ALBANY (CN) — As images spread of New York hospitals moving body bags to morgues with forklifts — emblematic of a statewide death toll that doubled in three days — Governor Andrew Cuomo had plenty of empathy but few assurances for the public in his daily press briefing Wednesday.
“We’re still on our way up the mountain,” Cuomo said, using the metaphor he’s adopted for the spread of coronavirus. The top of the mountain, known as the apex, is the point at which cases are expected to peak.
Cuomo cited a McKinsey estimate Wednesday that said the New York apex will come at the end of April, but just how bad it will be depends on how well people practice social distancing between now and then.
With minimal social distancing, he said, the state will need 110,000 beds and 37,000 ventilators for patients affected by Covid-19, the respiratory disease caused by the novel coronavirus. If New Yorkers demonstrate high compliance with social-distancing measures, the state will need 75,000 Covid-19 beds and 25,000 ventilators, according to predictions from the models.
“Both are looking at the same point of apex; it’s just a lower apex, a lower need at that apex,” Cuomo said. “And that is what we want.”
Anything requiring more than 110,000 beds is unattainable, the governor added frankly.
“Overly aggressive estimates don’t mean anything because they’re unachievable,” he said.
The state as of Wednesday morning had 83,712 confirmed cases — over 60,000 more than any other state — and 1,941 deaths, he said. New Jersey has the next-highest number with 18,696, followed by California at 8,582; Michigan with 7,630; and Florida rounding out the top five, with 6,741.
Cuomo spoke proudly of the state’s aggressive testing measures. Later, he quoted former British Prime Minister Winston Churchill: “It is no use saying, ‘We are doing our best.’ You have got to succeed in doing what is necessary.”
Cuomo’s press conference came against a backdrop of press reports that the federal government is giving preferential pandemic treatment to Trump-friendly or Republican-controlled states. Florida Governor Ron DeSantis, for example, has twice received everything he requested from the feds, while Republican leaders in Oklahoma and Kentucky received even more than they asked for. Meanwhile Cuomo, a Democrat, begs for more supplies in nearly every public appearance. Trump publicly has said governors who want federal help fighting the virus should act in ways he approves of.
“It’s a two-way street,” Trump told Fox News. “They have to treat us well, also.”
Cuomo repeated his usual call for help Wednesday.
“Really, the only hope for a state at this point is the federal government’s capacity to deliver,” he said.
Cuomo also said Wednesday he would shutter New York City playgrounds to enforce social distancing. He also spoke of future plans to slowly get the economy running again, and said rapid testing is the best way — then people who tested negative would know they could safely be back in society.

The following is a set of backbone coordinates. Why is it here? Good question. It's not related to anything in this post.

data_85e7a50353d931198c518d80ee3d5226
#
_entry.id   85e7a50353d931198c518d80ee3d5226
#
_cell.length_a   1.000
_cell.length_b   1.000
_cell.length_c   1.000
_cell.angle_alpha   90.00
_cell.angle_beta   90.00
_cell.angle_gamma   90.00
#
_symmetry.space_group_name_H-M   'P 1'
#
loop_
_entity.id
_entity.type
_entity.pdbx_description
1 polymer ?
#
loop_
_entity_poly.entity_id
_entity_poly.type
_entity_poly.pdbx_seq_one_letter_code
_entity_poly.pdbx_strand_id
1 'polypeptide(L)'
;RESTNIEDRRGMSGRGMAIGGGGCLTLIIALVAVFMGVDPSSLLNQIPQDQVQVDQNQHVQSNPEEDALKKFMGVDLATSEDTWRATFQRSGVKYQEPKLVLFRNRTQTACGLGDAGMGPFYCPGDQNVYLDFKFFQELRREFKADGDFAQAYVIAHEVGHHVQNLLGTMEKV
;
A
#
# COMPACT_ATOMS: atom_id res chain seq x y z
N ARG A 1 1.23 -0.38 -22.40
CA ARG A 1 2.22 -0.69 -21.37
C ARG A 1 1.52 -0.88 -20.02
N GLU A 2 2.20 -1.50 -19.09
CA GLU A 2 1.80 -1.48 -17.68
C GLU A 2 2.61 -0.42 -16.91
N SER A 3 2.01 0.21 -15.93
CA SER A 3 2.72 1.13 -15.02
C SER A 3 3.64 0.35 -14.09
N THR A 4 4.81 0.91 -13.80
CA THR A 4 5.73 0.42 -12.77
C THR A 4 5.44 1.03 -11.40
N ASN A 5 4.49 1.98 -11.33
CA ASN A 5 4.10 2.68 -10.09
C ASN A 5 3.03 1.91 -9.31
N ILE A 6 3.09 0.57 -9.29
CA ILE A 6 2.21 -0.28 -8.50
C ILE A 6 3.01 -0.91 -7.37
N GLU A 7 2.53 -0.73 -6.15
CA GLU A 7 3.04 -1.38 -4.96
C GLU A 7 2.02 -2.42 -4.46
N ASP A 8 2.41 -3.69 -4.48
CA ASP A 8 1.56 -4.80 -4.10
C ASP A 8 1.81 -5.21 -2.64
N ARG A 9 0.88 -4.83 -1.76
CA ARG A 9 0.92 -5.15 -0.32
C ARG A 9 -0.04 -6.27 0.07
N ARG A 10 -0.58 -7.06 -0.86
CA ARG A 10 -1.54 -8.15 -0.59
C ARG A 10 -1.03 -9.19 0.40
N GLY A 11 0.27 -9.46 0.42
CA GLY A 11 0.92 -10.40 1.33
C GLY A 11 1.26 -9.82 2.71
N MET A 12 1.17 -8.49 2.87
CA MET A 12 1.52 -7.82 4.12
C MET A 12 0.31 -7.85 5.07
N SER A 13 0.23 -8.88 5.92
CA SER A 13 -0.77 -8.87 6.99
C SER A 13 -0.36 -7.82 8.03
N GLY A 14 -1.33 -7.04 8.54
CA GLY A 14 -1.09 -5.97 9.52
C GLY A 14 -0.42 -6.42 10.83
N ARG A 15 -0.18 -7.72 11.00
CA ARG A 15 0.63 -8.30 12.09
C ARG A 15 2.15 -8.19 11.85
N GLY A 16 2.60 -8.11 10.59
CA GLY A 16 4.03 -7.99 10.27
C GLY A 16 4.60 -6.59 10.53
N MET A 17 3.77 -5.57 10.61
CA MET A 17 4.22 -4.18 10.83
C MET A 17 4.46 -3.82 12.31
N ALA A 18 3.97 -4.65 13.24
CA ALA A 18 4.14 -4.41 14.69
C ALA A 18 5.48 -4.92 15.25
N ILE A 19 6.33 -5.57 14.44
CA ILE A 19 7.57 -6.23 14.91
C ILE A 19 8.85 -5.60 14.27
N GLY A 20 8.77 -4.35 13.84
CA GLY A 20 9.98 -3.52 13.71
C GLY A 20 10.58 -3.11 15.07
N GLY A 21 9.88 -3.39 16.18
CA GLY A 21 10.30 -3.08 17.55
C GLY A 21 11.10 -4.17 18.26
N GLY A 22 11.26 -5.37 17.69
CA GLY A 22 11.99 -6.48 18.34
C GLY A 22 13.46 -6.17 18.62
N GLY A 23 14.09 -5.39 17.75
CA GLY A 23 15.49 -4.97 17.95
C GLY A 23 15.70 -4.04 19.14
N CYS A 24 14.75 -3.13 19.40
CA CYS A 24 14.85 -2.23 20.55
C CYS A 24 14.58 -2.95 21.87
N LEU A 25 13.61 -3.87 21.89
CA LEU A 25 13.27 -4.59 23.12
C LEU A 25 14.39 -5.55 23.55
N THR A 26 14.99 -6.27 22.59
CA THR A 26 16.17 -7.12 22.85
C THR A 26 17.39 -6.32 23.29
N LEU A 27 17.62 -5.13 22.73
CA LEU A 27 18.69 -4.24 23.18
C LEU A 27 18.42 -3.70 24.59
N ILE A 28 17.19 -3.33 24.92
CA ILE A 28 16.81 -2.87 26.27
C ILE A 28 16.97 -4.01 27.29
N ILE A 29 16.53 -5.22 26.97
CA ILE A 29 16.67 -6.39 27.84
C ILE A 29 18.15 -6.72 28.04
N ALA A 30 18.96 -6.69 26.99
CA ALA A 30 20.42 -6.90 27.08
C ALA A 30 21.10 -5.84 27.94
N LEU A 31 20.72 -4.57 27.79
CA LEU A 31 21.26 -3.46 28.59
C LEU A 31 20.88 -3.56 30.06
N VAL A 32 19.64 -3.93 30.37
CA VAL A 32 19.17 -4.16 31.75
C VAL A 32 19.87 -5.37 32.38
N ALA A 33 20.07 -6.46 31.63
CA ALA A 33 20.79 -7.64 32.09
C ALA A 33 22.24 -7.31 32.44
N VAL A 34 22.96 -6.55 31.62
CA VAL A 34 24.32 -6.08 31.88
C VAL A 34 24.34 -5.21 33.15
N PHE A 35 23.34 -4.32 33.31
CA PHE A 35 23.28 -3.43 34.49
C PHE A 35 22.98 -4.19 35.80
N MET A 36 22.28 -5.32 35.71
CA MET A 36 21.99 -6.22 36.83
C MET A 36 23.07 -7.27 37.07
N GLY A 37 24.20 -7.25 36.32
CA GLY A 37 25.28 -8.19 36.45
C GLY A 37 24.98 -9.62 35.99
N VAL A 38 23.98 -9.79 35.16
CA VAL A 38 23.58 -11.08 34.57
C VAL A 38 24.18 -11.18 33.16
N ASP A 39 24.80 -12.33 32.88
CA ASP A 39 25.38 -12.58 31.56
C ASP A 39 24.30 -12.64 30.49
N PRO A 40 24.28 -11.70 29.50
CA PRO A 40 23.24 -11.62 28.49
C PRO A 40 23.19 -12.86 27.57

“The anxiety is what is most oppressive here,” Cuomo said, “not knowing.”
New York City Mayor Bill de Blasio on Wednesday repeated a warning that Sunday, April 5, is “D-Day” for the city — the beginning of a period for which there is, so far, not enough equipment for health care workers and Covid-19 patients in the city.
By this coming Sunday, he said, the city needs 3.3 million N95 masks, 2.1 million surgical masks, 100,000 isolation gowns and 400 ventilators. The city does have enough eye protection and surgical gloves to get hospital workers through the week of April 6, he added.
“These are big numbers for sure,” he said, “but they are reachable numbers — but we have to make sure it happens in time.”
By May 1, the city needs 20,000 more ICU beds and 15,000 ventilators, as well as more personnel.
De Blasio also announced Wednesday that former Police Commissioner James O’Neill has been appointed to serve as the city’s Covid-19 senior adviser. O’Neill will oversee the supply and distribution of personal protective and medical equipment, the mayor said.
People wishing to make unrestricted financial donations to New York City’s hospitals and front-line health care workers for meals, laundry service, scrubs, groceries and hotel rooms can do so at nychhc.networkforgood.com, the mayor’s office announced Wednesday.
Cuomo also said Wednesday that Americans should be thinking about how the Covid-19 pandemic will, and should, change us.
“This is going to be transformative … on a personal basis, on a social basis, on a systems basis,” he said. “We’re never going to be the same again. We’re not going to forget what happened here. … When do we get back to normal? I don’t think we get back to normal. I think we get to a new normal.”